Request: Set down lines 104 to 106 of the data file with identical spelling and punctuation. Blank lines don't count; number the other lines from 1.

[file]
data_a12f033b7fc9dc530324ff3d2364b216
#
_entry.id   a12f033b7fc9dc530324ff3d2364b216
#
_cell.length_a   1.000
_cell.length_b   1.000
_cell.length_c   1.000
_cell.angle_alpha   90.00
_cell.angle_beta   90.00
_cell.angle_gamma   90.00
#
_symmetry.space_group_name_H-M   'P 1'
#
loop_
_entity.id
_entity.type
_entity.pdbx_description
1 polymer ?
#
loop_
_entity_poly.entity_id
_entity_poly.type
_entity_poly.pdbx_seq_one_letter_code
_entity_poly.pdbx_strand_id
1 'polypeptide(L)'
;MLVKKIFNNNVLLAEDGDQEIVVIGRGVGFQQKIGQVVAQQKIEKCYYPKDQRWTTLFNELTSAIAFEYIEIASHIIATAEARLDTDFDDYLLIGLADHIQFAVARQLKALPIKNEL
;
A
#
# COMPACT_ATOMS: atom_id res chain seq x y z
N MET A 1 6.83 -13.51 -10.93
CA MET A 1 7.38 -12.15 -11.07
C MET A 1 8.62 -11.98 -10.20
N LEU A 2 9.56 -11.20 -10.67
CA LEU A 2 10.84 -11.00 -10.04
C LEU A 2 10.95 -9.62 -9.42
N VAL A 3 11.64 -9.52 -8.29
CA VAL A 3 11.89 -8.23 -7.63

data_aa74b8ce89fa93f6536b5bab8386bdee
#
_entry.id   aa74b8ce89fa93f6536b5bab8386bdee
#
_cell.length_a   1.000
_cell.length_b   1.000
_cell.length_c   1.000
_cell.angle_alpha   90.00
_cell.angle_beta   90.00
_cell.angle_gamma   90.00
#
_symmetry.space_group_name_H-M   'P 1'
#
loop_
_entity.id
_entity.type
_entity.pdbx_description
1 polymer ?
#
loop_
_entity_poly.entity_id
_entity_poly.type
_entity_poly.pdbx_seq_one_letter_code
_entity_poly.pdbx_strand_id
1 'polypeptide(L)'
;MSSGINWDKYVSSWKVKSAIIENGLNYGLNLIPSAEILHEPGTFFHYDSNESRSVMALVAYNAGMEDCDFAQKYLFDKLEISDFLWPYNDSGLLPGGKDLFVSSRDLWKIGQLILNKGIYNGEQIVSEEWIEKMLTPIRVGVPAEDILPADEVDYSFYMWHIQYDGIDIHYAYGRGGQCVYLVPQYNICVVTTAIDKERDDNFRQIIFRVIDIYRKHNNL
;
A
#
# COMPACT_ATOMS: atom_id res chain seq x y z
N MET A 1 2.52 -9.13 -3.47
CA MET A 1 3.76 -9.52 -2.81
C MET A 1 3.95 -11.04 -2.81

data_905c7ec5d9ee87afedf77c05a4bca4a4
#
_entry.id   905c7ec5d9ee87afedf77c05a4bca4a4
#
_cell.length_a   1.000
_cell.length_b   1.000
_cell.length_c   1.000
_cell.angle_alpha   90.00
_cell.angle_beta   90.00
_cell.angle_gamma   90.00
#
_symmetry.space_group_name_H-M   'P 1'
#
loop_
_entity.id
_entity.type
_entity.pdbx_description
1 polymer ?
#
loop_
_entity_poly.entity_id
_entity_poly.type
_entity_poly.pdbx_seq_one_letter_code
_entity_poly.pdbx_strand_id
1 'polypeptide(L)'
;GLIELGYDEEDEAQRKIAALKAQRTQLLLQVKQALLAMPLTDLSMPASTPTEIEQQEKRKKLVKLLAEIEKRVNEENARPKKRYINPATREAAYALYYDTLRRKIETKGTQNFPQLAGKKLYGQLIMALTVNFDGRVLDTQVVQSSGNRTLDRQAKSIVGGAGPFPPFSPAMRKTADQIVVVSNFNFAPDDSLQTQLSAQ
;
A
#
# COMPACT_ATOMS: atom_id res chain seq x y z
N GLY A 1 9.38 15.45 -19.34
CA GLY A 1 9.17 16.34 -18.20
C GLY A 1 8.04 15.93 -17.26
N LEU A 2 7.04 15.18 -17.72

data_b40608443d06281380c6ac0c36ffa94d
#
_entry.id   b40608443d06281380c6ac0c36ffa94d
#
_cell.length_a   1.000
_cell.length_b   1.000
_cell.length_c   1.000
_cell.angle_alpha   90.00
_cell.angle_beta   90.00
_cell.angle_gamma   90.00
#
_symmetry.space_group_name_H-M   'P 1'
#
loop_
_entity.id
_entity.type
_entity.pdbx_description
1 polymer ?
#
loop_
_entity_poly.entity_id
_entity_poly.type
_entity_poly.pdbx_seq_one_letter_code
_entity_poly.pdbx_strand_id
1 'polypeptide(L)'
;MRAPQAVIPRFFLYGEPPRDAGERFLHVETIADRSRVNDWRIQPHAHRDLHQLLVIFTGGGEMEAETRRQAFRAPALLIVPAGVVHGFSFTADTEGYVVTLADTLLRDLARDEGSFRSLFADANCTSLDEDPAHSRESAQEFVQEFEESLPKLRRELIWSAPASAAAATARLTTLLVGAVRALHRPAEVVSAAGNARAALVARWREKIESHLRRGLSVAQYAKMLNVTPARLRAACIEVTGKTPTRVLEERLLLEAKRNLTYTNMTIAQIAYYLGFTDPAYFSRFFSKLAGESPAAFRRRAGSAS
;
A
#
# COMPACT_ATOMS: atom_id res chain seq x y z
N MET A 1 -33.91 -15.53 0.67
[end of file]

C GLY A 1 8.04 15.93 -17.26
N LEU A 2 7.04 15.18 -17.72

data_b40608443d06281380c6ac0c36ffa94d